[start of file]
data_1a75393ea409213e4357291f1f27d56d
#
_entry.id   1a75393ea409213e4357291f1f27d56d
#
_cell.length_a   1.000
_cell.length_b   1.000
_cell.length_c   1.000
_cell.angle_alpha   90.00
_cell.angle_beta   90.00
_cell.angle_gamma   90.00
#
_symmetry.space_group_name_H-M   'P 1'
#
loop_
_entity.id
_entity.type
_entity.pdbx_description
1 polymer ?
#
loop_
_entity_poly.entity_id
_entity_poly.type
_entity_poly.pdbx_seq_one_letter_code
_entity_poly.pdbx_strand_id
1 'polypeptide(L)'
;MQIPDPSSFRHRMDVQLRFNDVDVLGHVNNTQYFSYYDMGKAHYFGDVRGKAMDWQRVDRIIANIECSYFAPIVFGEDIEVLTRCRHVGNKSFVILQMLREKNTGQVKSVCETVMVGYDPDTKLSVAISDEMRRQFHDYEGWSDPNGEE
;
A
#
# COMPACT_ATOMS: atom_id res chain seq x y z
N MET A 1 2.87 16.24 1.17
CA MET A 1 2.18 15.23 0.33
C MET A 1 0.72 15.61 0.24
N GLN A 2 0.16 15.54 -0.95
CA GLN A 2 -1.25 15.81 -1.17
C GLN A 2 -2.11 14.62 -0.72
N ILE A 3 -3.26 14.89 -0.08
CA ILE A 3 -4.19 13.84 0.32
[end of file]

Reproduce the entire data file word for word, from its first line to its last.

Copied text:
data_1a75393ea409213e4357291f1f27d56d
#
_entry.id   1a75393ea409213e4357291f1f27d56d
#
_cell.length_a   1.000
_cell.length_b   1.000
_cell.length_c   1.000
_cell.angle_alpha   90.00
_cell.angle_beta   90.00
_cell.angle_gamma   90.00
#
_symmetry.space_group_name_H-M   'P 1'
#
loop_
_entity.id
_entity.type
_entity.pdbx_description
1 polymer ?
#
loop_
_entity_poly.entity_id
_entity_poly.type
_entity_poly.pdbx_seq_one_letter_code
_entity_poly.pdbx_strand_id
1 'polypeptide(L)'
;MQIPDPSSFRHRMDVQLRFNDVDVLGHVNNTQYFSYYDMGKAHYFGDVRGKAMDWQRVDRIIANIECSYFAPIVFGEDIEVLTRCRHVGNKSFVILQMLREKNTGQVKSVCETVMVGYDPDTKLSVAISDEMRRQFHDYEGWSDPNGEE
;
A
#
# COMPACT_ATOMS: atom_id res chain seq x y z
N MET A 1 2.87 16.24 1.17
CA MET A 1 2.18 15.23 0.33
C MET A 1 0.72 15.61 0.24
N GLN A 2 0.16 15.54 -0.95
CA GLN A 2 -1.25 15.81 -1.17
C GLN A 2 -2.11 14.62 -0.72
N ILE A 3 -3.26 14.89 -0.08
CA ILE A 3 -4.19 13.84 0.32